Wednesday, January 7, 2009

MKULTRA: Veterans Sue CIA Over Past Chemical Tests on Soldiers

"Saddam Hussein is a man who is willing to gas his own people, willing to use weapons of mass destruction against Iraq citizens." - President Bush, March 22, 2002 (For the record - and so I'm not accused of GOP-style Saddam-baiting - blood tests of the gassed Kurds at Halabja in 1988, conducted by US Army War College, revealed that Iran actually killed them, not Saddam. And the Kurds were not "his people." Bush was "his people" ((homo fascisti)) ... - AC)
Veterans Sue CIA Over Past Chemical Tests on Soldiers
By Karen Gullo

Jan. 7 - Vietnam Veterans of America and six former soldiers sued the Central Intelligence Agency claiming the U.S. failed to provide care for human subjects in once-secret tests of chemical and biological weapons and drugs.

The veterans say they and others were treated like guinea pigs in tests involving nerve gas, hallucinogenic drugs and mind-control experiments that left civilians and military people who unwittingly volunteered for the program with permanent disabilities. The tests, codenamed MKULTRA, began in the 1940s at a Maryland Army base and continued to about 1976, they said.

“What is not historical about these tests is the impact they had on the enlisted men,” Gordon Erspamer, an attorney with Morrison & Foerster in San Francisco, said today at a news conference. “They have never been compensated, they have been denied health care, they have been left alone for more than 30 years.”

The lawsuit, filed today in federal court in San Francisco, names as defendants the CIA, which allegedly funded the experiments, and the Defense Department. It seeks court orders declaring the experiments violated international law and forcing the government to notify and provide health care to people who participated in the tests.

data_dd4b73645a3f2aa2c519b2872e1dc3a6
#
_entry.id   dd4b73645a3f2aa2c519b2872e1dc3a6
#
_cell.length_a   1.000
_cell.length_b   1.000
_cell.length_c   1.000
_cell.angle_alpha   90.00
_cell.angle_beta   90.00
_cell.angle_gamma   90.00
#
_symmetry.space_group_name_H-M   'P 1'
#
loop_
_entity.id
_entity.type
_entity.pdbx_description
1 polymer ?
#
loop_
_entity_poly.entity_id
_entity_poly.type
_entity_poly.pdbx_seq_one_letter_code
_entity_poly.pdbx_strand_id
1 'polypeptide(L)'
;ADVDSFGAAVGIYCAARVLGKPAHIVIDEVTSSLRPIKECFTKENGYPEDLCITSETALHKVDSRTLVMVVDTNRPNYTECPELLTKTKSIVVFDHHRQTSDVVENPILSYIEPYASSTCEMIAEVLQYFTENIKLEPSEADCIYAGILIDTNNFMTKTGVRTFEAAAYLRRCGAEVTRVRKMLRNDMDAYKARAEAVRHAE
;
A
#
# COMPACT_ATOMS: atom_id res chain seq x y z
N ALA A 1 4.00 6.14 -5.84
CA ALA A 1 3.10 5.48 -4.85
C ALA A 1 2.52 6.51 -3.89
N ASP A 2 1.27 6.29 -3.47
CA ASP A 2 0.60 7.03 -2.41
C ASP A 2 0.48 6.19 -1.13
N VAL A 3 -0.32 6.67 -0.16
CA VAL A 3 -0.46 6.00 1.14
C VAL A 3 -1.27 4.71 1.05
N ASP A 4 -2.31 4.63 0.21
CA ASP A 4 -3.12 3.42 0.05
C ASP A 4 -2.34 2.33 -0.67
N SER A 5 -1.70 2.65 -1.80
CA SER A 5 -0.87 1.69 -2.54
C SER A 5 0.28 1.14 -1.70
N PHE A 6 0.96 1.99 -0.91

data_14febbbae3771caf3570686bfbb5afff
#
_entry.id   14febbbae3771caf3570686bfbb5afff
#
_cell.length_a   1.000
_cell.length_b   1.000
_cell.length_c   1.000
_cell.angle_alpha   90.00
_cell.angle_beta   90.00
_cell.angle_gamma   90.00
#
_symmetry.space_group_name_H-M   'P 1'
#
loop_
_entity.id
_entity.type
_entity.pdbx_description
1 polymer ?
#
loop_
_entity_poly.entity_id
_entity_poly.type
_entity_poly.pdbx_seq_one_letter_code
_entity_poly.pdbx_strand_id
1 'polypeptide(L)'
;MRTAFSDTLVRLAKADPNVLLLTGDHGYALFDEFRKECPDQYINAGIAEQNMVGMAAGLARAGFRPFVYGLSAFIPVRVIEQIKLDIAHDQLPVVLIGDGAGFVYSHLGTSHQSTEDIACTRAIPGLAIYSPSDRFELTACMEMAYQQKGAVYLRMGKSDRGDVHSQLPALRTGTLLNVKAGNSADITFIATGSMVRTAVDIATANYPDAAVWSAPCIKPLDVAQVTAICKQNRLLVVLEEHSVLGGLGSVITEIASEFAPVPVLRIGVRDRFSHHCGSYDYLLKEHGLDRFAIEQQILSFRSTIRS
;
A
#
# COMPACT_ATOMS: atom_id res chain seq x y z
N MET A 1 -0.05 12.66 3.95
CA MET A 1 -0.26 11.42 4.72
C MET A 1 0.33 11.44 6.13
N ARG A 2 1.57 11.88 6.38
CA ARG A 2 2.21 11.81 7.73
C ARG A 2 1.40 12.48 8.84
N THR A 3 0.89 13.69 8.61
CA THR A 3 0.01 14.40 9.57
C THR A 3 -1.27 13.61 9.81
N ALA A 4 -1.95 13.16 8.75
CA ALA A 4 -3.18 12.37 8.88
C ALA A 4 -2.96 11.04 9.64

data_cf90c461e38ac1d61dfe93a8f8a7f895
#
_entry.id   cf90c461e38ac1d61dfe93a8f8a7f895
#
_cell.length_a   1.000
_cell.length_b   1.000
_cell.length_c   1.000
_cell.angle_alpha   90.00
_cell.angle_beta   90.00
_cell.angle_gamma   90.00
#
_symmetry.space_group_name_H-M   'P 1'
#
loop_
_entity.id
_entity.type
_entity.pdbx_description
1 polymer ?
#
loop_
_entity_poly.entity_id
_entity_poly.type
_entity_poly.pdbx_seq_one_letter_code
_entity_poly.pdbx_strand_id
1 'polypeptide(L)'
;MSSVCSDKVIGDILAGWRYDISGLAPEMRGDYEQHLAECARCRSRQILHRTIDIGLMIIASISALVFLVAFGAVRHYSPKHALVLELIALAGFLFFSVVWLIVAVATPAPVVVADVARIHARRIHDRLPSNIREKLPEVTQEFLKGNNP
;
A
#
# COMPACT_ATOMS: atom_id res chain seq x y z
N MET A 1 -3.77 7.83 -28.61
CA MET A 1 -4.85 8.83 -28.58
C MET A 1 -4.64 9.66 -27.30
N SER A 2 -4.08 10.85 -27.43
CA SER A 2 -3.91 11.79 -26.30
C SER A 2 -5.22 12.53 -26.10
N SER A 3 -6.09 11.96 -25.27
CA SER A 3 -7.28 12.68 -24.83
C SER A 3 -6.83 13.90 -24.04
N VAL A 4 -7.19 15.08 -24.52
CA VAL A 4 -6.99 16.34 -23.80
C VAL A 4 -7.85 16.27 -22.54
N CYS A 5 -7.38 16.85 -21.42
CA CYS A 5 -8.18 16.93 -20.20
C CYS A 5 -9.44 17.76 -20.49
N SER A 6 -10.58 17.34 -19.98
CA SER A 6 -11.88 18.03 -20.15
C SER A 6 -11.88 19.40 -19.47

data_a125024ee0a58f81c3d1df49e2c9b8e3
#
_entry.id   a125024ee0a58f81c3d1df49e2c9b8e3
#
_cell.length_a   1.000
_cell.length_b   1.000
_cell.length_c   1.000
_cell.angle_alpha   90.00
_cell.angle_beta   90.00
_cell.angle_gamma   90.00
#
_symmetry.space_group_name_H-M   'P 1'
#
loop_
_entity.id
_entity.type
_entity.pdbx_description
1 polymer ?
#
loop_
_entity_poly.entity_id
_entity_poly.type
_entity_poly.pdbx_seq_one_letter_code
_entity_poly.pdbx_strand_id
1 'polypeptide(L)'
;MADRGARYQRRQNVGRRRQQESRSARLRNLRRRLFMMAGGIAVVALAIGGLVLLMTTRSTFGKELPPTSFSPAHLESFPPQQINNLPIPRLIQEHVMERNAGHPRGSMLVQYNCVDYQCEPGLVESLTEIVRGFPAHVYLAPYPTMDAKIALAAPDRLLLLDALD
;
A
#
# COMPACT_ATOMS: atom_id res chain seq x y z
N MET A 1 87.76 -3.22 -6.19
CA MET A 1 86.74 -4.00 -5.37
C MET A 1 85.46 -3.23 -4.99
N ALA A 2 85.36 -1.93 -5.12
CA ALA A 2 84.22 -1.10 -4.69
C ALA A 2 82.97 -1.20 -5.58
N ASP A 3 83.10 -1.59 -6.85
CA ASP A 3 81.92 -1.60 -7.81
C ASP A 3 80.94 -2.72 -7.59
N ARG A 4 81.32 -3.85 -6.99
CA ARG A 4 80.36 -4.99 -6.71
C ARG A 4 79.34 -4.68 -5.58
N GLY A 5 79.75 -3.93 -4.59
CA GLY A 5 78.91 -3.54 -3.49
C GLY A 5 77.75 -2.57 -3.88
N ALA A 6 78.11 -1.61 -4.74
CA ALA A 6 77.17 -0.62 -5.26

‘Thoroughly Investigated’

“CIA activities related to MKULTRA have been thoroughly investigated and the CIA fully cooperated with each of the investigations,” Marie Harf, a CIA spokeswoman, said in a phone interview. “Tens of thousands of pages from documents related to the program have been declassified and released to the public.”

Harf and Cynthia Smith, a Defense Department spokeswoman, declined to comment on the lawsuit.

Eric Muth, 60, a plaintiff, said he was exposed to toxic gas and given hallucinogenic drugs in 1958. The lasting effects on him include bipolar disorder and suicidal thoughts, according to the lawsuit.

Soldiers were told they could get extra pay to participate as medical volunteers in tests of new protective gear and riot gas, said Frank Rochelle, 68, another plaintiff. The volunteers signed consent forms and were told never to discuss the top- secret work, he said at today’s news conference in San Francisco. . “It was never explained the type of drugs I would be taking,” said Rochelle, who claims he was given high doses of a hallucinogen that still causes sleeplessness and breathing problems.

3,000 Survivors

There are about 3,000 survivors of the tests conducted at the Army’s Edgewood Arsenal in Maryland and at U.S. hospitals and universities, Erspamer said. Most are in their 60s and 70s and have been denied benefits by the Army for health problems related to the experiments, he said.

Jim Benson, a Veterans Affairs department spokesman, didn’t immediately return a voice-mail message seeking comment.

From 1950 to 1975, about 6,720 soldiers took part in experiments involving 254 different chemicals at U.S. Army laboratories at Edgewood Arsenal, according to “Health Effects from Chemical, Biological and Radiological Weapons,” a 2003 training manual by the Department of Veterans Affairs.

Congressional hearings in 1974 and 1975 led to disclosure of the program, notification to subjects and compensation for a few families of soldiers who died during the tests, according to the manual.

Erspamer represents Silver Springs, Maryland-based Vietnam Veterans of America in an unsuccessful lawsuit against the U.S. Department of Veterans Affairs to overhaul mental health care to reduce the suicide rate among veterans. That case is on appeal.

The case is Vietnam Veterans of America v. CIA, 09-37, U.S. District Court, Northern District of California (San Francisco).

To contact the reporter on this story: Karen Gullo in San Francisco at

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